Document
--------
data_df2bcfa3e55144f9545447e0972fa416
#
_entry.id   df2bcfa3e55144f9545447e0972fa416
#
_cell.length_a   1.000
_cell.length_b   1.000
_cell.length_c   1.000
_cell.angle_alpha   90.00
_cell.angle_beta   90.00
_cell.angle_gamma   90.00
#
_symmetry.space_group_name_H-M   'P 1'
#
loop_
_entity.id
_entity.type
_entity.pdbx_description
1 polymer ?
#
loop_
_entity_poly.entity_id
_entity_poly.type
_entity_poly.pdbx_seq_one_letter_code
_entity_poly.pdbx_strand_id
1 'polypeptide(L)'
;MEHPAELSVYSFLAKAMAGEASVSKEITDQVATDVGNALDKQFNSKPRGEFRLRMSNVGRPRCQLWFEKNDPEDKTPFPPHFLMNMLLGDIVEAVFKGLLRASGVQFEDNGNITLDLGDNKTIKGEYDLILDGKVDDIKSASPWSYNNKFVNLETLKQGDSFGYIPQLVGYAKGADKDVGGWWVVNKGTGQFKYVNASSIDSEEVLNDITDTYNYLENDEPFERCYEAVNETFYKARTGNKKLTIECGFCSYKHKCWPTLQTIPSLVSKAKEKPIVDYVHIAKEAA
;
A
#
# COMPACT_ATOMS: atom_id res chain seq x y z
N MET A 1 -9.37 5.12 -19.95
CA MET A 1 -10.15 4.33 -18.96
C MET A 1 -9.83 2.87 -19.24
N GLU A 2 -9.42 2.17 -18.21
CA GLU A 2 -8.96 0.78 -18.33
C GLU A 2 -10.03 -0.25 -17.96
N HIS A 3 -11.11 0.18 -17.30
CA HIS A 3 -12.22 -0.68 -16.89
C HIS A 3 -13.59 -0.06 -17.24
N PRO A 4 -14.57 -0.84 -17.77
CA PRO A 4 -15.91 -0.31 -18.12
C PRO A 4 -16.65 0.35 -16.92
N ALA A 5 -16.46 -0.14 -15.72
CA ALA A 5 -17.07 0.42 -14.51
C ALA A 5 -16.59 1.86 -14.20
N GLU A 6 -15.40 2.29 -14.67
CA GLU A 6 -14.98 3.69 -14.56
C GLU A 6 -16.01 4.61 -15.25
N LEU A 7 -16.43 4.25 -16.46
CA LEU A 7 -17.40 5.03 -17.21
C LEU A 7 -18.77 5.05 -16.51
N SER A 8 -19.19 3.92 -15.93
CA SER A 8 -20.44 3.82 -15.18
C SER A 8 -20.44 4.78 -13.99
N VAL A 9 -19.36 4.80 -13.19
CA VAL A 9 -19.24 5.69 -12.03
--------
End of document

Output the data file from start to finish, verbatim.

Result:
data_df2bcfa3e55144f9545447e0972fa416
#
_entry.id   df2bcfa3e55144f9545447e0972fa416
#
_cell.length_a   1.000
_cell.length_b   1.000
_cell.length_c   1.000
_cell.angle_alpha   90.00
_cell.angle_beta   90.00
_cell.angle_gamma   90.00
#
_symmetry.space_group_name_H-M   'P 1'
#
loop_
_entity.id
_entity.type
_entity.pdbx_description
1 polymer ?
#
loop_
_entity_poly.entity_id
_entity_poly.type
_entity_poly.pdbx_seq_one_letter_code
_entity_poly.pdbx_strand_id
1 'polypeptide(L)'
;MEHPAELSVYSFLAKAMAGEASVSKEITDQVATDVGNALDKQFNSKPRGEFRLRMSNVGRPRCQLWFEKNDPEDKTPFPPHFLMNMLLGDIVEAVFKGLLRASGVQFEDNGNITLDLGDNKTIKGEYDLILDGKVDDIKSASPWSYNNKFVNLETLKQGDSFGYIPQLVGYAKGADKDVGGWWVVNKGTGQFKYVNASSIDSEEVLNDITDTYNYLENDEPFERCYEAVNETFYKARTGNKKLTIECGFCSYKHKCWPTLQTIPSLVSKAKEKPIVDYVHIAKEAA
;
A
#
# COMPACT_ATOMS: atom_id res chain seq x y z
N MET A 1 -9.37 5.12 -19.95
CA MET A 1 -10.15 4.33 -18.96
C MET A 1 -9.83 2.87 -19.24
N GLU A 2 -9.42 2.17 -18.21
CA GLU A 2 -8.96 0.78 -18.33
C GLU A 2 -10.03 -0.25 -17.96
N HIS A 3 -11.11 0.18 -17.30
CA HIS A 3 -12.22 -0.68 -16.89
C HIS A 3 -13.59 -0.06 -17.24
N PRO A 4 -14.57 -0.84 -17.77
CA PRO A 4 -15.91 -0.31 -18.12
C PRO A 4 -16.65 0.35 -16.92
N ALA A 5 -16.46 -0.14 -15.72
CA ALA A 5 -17.07 0.42 -14.51
C ALA A 5 -16.59 1.86 -14.20
N GLU A 6 -15.40 2.29 -14.67
CA GLU A 6 -14.98 3.69 -14.56
C GLU A 6 -16.01 4.61 -15.25
N LEU A 7 -16.43 4.25 -16.46
CA LEU A 7 -17.40 5.03 -17.21
C LEU A 7 -18.77 5.05 -16.51
N SER A 8 -19.19 3.92 -15.93
CA SER A 8 -20.44 3.82 -15.18
C SER A 8 -20.44 4.78 -13.99
N VAL A 9 -19.36 4.80 -13.19
CA VAL A 9 -19.24 5.69 -12.03